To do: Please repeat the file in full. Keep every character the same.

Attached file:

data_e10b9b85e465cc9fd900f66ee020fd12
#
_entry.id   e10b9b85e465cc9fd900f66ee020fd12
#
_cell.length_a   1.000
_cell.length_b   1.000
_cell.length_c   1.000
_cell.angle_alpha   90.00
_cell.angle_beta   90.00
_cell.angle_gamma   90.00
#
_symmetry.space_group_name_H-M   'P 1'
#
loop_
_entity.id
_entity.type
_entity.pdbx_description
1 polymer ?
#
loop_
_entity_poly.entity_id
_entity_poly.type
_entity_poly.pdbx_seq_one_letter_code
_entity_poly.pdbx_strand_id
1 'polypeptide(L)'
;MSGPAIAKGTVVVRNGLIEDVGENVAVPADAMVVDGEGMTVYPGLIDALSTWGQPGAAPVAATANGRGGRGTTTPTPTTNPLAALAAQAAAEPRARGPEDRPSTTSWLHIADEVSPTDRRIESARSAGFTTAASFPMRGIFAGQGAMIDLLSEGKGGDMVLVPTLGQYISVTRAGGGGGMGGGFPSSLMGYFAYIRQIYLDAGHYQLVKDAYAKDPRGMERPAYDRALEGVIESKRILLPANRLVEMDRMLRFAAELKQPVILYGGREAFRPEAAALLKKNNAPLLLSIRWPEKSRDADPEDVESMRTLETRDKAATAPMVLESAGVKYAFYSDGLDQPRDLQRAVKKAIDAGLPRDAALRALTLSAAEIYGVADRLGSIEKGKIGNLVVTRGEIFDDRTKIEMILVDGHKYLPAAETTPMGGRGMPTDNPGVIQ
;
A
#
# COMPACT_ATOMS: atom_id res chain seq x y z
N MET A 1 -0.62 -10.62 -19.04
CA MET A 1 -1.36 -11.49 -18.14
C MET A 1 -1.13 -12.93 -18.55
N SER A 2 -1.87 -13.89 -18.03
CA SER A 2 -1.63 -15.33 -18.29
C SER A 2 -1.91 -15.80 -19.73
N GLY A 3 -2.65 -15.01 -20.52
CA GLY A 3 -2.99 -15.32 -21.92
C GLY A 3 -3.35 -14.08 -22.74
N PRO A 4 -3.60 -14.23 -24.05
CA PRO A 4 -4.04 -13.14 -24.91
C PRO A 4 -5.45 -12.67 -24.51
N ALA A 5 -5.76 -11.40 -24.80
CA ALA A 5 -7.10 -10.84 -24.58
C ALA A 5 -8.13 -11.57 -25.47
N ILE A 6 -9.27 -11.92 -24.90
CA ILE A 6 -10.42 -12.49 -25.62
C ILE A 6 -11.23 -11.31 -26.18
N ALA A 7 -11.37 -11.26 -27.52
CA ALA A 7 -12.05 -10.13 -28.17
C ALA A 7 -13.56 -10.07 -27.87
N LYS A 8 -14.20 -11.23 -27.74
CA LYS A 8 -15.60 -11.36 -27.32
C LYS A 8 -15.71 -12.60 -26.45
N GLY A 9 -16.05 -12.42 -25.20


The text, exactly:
data_e10b9b85e465cc9fd900f66ee020fd12
#
_entry.id   e10b9b85e465cc9fd900f66ee020fd12
#
_cell.length_a   1.000
_cell.length_b   1.000
_cell.length_c   1.000
_cell.angle_alpha   90.00
_cell.angle_beta   90.00
_cell.angle_gamma   90.00
#
_symmetry.space_group_name_H-M   'P 1'
#
loop_
_entity.id
_entity.type
_entity.pdbx_description
1 polymer ?
#
loop_
_entity_poly.entity_id
_entity_poly.type
_entity_poly.pdbx_seq_one_letter_code
_entity_poly.pdbx_strand_id
1 'polypeptide(L)'
;MSGPAIAKGTVVVRNGLIEDVGENVAVPADAMVVDGEGMTVYPGLIDALSTWGQPGAAPVAATANGRGGRGTTTPTPTTNPLAALAAQAAAEPRARGPEDRPSTTSWLHIADEVSPTDRRIESARSAGFTTAASFPMRGIFAGQGAMIDLLSEGKGGDMVLVPTLGQYISVTRAGGGGGMGGGFPSSLMGYFAYIRQIYLDAGHYQLVKDAYAKDPRGMERPAYDRALEGVIESKRILLPANRLVEMDRMLRFAAELKQPVILYGGREAFRPEAAALLKKNNAPLLLSIRWPEKSRDADPEDVESMRTLETRDKAATAPMVLESAGVKYAFYSDGLDQPRDLQRAVKKAIDAGLPRDAALRALTLSAAEIYGVADRLGSIEKGKIGNLVVTRGEIFDDRTKIEMILVDGHKYLPAAETTPMGGRGMPTDNPGVIQ
;
A
#
# COMPACT_ATOMS: atom_id res chain seq x y z
N MET A 1 -0.62 -10.62 -19.04
CA MET A 1 -1.36 -11.49 -18.14
C MET A 1 -1.13 -12.93 -18.55
N SER A 2 -1.87 -13.89 -18.03
CA SER A 2 -1.63 -15.33 -18.29
C SER A 2 -1.91 -15.80 -19.73
N GLY A 3 -2.65 -15.01 -20.52
CA GLY A 3 -2.99 -15.32 -21.92
C GLY A 3 -3.35 -14.08 -22.74
N PRO A 4 -3.60 -14.23 -24.05
CA PRO A 4 -4.04 -13.14 -24.91
C PRO A 4 -5.45 -12.67 -24.51
N ALA A 5 -5.76 -11.40 -24.80
CA ALA A 5 -7.10 -10.84 -24.58
C ALA A 5 -8.13 -11.57 -25.47
N ILE A 6 -9.27 -11.92 -24.90
CA ILE A 6 -10.42 -12.49 -25.62
C ILE A 6 -11.23 -11.31 -26.18
N ALA A 7 -11.37 -11.26 -27.52
CA ALA A 7 -12.05 -10.13 -28.17
C ALA A 7 -13.56 -10.07 -27.87
N LYS A 8 -14.20 -11.23 -27.74
CA LYS A 8 -15.60 -11.36 -27.32
C LYS A 8 -15.71 -12.60 -26.45
N GLY A 9 -16.05 -12.42 -25.20